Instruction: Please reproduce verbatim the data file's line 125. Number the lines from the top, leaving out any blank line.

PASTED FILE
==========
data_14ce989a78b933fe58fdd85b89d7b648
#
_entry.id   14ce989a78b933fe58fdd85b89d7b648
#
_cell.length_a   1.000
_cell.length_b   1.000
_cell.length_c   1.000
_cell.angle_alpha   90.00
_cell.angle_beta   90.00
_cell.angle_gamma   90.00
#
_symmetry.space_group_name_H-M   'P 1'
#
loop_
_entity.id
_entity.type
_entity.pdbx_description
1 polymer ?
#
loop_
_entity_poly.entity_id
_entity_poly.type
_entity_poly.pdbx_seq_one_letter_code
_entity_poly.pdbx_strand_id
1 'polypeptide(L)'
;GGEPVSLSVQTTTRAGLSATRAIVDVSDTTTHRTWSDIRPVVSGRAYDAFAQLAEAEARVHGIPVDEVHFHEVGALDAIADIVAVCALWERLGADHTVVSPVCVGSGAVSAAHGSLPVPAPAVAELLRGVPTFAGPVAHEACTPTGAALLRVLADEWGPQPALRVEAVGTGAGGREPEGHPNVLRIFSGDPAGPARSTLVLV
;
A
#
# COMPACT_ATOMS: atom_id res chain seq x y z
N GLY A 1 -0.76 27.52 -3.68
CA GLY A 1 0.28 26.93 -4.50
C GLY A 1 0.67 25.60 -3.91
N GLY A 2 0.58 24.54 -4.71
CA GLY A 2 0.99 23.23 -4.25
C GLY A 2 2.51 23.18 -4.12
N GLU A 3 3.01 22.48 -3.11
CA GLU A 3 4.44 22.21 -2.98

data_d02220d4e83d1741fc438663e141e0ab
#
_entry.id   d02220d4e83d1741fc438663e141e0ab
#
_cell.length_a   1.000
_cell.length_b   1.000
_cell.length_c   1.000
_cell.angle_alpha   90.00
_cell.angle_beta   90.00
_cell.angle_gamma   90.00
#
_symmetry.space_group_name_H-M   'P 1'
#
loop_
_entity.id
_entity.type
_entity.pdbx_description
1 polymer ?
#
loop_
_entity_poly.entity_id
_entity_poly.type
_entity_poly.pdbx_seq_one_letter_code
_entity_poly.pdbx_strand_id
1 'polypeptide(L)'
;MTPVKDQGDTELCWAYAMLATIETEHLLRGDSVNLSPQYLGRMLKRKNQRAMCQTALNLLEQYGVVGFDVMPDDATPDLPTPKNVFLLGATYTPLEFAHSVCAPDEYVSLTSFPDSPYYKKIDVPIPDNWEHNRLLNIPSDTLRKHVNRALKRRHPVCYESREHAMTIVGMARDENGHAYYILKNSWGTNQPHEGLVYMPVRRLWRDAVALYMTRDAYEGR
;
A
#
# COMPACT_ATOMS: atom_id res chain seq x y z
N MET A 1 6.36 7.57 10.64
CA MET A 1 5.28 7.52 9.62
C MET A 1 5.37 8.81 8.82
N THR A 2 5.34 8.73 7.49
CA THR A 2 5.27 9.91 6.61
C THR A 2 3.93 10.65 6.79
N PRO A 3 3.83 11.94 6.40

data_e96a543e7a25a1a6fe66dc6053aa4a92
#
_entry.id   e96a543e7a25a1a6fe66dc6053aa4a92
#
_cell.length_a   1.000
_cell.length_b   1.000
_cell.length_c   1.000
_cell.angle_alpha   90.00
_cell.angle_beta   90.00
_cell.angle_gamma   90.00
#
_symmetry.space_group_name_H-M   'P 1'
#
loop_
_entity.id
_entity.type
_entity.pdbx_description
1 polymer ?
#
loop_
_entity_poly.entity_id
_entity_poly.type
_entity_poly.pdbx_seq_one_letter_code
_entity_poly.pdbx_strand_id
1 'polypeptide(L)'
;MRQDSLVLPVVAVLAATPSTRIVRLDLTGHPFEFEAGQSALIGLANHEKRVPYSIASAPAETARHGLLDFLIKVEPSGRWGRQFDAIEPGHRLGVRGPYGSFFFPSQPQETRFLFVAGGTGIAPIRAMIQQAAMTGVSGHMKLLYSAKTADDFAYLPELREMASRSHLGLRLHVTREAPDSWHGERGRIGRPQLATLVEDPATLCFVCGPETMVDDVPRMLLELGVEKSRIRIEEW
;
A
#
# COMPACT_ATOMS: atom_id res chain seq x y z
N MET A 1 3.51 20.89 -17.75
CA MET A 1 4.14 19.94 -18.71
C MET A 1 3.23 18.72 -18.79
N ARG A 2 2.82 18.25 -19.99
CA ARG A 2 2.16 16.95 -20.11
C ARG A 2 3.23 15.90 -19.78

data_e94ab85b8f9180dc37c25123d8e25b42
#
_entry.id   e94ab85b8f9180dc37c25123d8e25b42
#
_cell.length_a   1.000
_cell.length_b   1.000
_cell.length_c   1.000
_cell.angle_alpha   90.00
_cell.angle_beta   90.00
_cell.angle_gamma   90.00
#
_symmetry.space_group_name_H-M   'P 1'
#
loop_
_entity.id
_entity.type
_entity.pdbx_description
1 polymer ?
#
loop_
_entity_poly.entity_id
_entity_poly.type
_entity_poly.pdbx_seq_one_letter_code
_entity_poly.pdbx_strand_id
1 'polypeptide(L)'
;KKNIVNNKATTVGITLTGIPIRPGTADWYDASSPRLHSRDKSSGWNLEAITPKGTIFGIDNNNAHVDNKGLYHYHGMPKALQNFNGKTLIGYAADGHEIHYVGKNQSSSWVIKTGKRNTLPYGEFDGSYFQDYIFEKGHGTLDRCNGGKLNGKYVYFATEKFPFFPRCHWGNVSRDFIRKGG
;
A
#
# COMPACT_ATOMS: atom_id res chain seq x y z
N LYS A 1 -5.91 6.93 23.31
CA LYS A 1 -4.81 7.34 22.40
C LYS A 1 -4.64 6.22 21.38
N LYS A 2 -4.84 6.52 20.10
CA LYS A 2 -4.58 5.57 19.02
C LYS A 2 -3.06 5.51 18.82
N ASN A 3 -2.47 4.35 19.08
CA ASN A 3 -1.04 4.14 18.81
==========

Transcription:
loop_